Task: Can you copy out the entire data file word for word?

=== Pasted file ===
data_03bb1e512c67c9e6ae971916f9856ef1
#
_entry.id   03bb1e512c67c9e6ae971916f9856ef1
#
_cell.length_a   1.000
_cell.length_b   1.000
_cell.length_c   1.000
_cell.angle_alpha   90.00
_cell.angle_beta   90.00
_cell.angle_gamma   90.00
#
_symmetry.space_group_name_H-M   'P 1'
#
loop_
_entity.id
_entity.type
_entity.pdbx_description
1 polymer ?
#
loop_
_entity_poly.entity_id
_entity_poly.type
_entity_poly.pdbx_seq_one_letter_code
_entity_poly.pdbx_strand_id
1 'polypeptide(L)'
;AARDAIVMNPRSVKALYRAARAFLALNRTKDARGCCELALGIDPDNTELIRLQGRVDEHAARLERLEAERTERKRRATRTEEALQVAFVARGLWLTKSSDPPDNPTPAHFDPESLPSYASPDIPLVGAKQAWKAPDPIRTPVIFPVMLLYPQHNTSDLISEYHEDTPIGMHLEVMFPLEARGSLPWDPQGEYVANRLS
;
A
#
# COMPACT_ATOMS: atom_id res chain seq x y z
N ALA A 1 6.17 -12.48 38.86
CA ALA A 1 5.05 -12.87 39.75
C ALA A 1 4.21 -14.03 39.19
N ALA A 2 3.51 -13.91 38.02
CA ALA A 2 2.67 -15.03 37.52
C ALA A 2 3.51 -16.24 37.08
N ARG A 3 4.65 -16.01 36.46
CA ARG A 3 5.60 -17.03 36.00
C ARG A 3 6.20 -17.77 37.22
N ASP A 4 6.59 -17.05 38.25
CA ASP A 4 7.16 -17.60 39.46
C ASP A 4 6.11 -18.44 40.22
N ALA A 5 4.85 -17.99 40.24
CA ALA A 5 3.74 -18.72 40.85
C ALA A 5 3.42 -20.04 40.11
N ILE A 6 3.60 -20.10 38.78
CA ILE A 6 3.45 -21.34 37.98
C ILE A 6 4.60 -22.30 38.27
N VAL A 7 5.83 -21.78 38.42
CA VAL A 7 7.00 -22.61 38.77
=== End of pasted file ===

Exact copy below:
data_03bb1e512c67c9e6ae971916f9856ef1
#
_entry.id   03bb1e512c67c9e6ae971916f9856ef1
#
_cell.length_a   1.000
_cell.length_b   1.000
_cell.length_c   1.000
_cell.angle_alpha   90.00
_cell.angle_beta   90.00
_cell.angle_gamma   90.00
#
_symmetry.space_group_name_H-M   'P 1'
#
loop_
_entity.id
_entity.type
_entity.pdbx_description
1 polymer ?
#
loop_
_entity_poly.entity_id
_entity_poly.type
_entity_poly.pdbx_seq_one_letter_code
_entity_poly.pdbx_strand_id
1 'polypeptide(L)'
;AARDAIVMNPRSVKALYRAARAFLALNRTKDARGCCELALGIDPDNTELIRLQGRVDEHAARLERLEAERTERKRRATRTEEALQVAFVARGLWLTKSSDPPDNPTPAHFDPESLPSYASPDIPLVGAKQAWKAPDPIRTPVIFPVMLLYPQHNTSDLISEYHEDTPIGMHLEVMFPLEARGSLPWDPQGEYVANRLS
;
A
#
# COMPACT_ATOMS: atom_id res chain seq x y z
N ALA A 1 6.17 -12.48 38.86
CA ALA A 1 5.05 -12.87 39.75
C ALA A 1 4.21 -14.03 39.19
N ALA A 2 3.51 -13.91 38.02
CA ALA A 2 2.67 -15.03 37.52
C ALA A 2 3.51 -16.24 37.08
N ARG A 3 4.65 -16.01 36.46
CA ARG A 3 5.60 -17.03 36.00
C ARG A 3 6.20 -17.77 37.22
N ASP A 4 6.59 -17.05 38.25
CA ASP A 4 7.16 -17.60 39.46
C ASP A 4 6.11 -18.44 40.22
N ALA A 5 4.85 -17.99 40.24
CA ALA A 5 3.74 -18.72 40.85
C ALA A 5 3.42 -20.04 40.11
N ILE A 6 3.60 -20.10 38.78
CA ILE A 6 3.45 -21.34 37.98
C ILE A 6 4.60 -22.30 38.27
N VAL A 7 5.83 -21.78 38.42
CA VAL A 7 7.00 -22.61 38.77